Law Office of Bradley R. Tengler, P.C.

Divorced couples find that co-parenting is an acquired skill

Once the divorce is finally over, most people begin carefully navigating their way into an uncertain future with new and different responsibilities and objectives.

The same thing happens when the family unit breaks apart and a new era of child-raising begins. Divorced couples soon find that co-parenting is an acquired skill.

Defining the process

In Illinois, what was once known as child custody is now divided into parenting time and decision-making responsibilities. Assume that the court awarded shared decision-making responsibilities to you and the other parent. The court also considered, as a top priority, the best interests of your 10-year-old daughter. Among other considerations, they took into account how she has been raised, her relationship with each parent and what her preferences are. Equitable parenting time is the result of the court’s deliberation and now you must learn how to become effective co-parents.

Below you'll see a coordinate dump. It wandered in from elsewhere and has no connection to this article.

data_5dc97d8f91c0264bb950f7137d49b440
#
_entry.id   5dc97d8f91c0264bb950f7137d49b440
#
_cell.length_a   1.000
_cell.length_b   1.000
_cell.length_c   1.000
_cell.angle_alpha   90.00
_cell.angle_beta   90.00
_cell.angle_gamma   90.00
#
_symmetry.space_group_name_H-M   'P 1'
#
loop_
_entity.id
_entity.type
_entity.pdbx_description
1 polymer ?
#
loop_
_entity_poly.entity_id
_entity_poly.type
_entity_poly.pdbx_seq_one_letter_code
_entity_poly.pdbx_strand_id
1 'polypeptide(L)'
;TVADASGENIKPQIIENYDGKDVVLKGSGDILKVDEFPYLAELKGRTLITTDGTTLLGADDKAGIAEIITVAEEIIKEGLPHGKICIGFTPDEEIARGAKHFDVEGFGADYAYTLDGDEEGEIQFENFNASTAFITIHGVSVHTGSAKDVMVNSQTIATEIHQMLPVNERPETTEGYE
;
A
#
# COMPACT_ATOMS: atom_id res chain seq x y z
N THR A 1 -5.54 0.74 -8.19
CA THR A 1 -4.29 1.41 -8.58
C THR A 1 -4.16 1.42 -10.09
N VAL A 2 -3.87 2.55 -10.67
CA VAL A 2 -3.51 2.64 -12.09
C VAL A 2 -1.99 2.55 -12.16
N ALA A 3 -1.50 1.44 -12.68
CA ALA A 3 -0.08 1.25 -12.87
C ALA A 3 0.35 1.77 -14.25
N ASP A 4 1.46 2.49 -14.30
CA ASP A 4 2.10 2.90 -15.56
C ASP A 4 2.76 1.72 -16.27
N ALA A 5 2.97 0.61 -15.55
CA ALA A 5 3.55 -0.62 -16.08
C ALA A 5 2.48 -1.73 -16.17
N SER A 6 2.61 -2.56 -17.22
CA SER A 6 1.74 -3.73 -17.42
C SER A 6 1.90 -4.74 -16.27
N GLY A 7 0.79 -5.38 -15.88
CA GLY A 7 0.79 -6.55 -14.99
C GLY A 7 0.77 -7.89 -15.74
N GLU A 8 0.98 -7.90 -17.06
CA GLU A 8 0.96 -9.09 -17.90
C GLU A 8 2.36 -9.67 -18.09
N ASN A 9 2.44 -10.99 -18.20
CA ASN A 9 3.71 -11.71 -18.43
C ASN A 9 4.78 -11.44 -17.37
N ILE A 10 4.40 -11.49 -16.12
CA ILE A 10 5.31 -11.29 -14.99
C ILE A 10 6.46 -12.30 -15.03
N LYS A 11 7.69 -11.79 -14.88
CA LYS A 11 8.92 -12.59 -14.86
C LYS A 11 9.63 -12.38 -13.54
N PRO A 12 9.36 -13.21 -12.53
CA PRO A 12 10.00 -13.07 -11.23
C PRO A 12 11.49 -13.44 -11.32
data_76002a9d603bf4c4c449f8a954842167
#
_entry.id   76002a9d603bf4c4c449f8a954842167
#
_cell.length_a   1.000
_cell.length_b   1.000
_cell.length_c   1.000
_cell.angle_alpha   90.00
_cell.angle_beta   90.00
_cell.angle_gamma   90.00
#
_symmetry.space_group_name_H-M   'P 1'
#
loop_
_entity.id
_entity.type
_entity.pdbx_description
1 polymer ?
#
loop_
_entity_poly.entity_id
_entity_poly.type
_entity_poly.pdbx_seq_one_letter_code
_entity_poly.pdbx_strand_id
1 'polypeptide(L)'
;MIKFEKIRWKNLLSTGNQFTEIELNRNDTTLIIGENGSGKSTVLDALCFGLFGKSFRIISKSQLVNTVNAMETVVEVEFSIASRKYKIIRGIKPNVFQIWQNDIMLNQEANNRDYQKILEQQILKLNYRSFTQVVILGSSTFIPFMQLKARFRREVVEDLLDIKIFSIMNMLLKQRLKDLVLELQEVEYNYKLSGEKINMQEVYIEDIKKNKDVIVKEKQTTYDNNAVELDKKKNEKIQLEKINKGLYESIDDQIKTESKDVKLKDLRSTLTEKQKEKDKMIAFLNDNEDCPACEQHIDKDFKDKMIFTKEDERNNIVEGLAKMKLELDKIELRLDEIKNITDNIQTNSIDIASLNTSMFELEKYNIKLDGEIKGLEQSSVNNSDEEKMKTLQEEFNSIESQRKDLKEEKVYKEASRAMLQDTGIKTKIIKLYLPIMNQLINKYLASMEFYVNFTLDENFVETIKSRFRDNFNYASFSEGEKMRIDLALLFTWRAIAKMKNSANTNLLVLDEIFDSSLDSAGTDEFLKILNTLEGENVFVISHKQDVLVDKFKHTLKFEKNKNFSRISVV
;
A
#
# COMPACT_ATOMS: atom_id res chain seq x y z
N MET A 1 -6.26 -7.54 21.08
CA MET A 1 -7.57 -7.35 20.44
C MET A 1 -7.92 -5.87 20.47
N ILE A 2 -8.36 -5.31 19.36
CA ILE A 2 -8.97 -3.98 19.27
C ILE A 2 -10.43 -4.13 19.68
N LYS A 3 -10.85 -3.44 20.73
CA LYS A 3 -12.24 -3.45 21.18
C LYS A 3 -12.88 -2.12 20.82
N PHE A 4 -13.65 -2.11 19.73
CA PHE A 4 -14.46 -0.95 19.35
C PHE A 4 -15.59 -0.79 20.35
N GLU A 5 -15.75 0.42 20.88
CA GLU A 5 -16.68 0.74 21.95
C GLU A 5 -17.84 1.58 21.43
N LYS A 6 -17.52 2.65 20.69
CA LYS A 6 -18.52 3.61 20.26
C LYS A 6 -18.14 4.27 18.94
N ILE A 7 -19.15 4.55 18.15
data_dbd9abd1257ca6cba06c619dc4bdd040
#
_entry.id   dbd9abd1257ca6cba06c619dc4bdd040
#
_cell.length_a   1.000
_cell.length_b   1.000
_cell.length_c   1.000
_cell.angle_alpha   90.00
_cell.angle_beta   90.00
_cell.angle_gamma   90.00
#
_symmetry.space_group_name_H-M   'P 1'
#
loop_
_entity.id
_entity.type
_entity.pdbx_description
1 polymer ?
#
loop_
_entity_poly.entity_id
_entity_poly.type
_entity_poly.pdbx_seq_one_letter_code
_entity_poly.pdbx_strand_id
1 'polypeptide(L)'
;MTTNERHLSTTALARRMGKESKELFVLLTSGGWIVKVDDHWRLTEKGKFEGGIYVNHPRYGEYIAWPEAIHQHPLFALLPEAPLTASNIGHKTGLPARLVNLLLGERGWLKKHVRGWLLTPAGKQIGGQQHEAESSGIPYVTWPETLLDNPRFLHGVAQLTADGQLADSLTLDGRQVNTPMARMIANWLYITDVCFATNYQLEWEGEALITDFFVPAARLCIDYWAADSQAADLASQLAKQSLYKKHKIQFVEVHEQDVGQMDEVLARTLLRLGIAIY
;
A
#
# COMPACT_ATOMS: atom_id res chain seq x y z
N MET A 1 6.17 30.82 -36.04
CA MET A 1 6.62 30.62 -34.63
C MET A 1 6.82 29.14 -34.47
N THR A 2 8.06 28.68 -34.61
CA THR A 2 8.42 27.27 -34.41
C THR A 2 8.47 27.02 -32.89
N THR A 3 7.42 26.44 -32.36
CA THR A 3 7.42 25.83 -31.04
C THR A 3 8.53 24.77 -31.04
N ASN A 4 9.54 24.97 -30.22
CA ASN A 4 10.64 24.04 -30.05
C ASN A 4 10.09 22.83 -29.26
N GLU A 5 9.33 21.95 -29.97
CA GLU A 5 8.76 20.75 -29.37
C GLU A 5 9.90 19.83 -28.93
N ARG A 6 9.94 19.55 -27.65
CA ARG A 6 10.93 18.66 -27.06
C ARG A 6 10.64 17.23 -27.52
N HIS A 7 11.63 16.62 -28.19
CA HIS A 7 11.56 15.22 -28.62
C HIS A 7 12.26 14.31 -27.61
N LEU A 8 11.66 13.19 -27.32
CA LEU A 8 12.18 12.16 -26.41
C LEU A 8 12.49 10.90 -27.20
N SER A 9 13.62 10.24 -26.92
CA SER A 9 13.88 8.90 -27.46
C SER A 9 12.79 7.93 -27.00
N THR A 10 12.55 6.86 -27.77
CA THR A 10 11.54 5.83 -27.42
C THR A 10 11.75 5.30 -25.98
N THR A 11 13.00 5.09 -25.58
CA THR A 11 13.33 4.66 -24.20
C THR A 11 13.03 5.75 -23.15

First steps

A good co-parenting plan starts with a discussion of common issues and who should be responsible for what action or activity. You must always know which of you will be responsible for your daughter on any given day, and you work that out by considering existing work schedules, school schedules and other commitments. Since there will now be two homes for the child, it is a good idea to set up identical calendars in each so that everyone knows the daily schedule. Children thrive on routine, so that should be the same in both homes; for example, when to eat dinner, when to do homework or watch TV.

Other responsibilities

Next, you and the other parent must decide who will take charge of food shopping and meal preparation; who will take the child to medical or dental appointments, school events and extracurricular activities and who will purchase and shop for necessities such as clothing and school supplies.

Communication is key

Although you are now divorced, you and the other parent must always put the needs of your daughter first, which means that you must communicate. In fact, you can serve as role models by communicating peacefully and respectfully to work out solutions for future complications. Take a deep breath and remember that co-parenting is a learning process that gets easier with time.

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